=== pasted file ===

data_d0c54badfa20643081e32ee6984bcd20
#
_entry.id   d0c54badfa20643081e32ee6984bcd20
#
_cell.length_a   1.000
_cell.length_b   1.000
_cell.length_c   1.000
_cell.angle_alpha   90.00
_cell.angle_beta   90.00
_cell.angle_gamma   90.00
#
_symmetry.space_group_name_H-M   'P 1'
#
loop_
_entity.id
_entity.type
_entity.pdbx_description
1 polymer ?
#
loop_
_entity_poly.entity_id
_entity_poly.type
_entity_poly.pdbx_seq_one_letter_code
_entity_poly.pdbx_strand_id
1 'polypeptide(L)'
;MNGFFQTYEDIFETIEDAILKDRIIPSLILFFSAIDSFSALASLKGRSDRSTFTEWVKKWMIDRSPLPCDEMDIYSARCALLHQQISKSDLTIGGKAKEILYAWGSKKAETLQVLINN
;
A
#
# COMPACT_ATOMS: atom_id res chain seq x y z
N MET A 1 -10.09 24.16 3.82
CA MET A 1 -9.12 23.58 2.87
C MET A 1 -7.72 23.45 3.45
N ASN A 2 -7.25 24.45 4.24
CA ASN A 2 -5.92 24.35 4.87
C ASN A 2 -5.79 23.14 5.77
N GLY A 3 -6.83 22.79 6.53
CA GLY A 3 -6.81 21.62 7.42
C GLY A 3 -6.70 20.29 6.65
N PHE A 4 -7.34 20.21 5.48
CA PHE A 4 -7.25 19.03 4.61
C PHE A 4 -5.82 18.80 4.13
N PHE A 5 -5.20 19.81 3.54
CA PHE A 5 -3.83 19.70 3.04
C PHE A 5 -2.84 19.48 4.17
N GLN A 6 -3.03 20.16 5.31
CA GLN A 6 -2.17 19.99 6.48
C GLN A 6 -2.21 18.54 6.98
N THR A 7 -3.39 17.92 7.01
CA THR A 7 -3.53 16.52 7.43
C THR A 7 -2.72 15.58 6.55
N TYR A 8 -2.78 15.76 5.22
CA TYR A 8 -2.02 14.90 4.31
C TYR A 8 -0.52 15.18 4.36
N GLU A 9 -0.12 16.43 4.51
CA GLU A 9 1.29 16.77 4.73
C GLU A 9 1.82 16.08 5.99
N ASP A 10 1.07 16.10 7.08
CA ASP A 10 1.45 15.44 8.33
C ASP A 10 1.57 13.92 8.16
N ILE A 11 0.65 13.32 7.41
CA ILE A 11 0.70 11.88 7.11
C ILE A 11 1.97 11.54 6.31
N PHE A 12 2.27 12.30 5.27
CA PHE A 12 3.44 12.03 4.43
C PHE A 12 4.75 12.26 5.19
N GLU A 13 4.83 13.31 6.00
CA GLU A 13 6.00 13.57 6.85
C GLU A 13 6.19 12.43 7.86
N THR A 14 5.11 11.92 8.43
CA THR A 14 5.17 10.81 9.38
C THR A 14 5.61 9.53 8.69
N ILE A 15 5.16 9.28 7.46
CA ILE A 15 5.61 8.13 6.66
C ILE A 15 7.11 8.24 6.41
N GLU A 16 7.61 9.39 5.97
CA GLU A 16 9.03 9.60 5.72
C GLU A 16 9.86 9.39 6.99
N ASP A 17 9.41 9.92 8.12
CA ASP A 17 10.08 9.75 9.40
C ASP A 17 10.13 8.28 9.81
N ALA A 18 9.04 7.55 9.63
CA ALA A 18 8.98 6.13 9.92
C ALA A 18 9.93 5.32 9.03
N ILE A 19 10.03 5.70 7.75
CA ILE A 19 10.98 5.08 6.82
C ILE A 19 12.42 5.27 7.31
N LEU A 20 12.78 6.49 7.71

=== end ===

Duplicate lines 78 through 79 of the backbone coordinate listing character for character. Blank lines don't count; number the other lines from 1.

C GLU A 16 9.86 9.39 6.99
N ASP A 17 9.41 9.92 8.12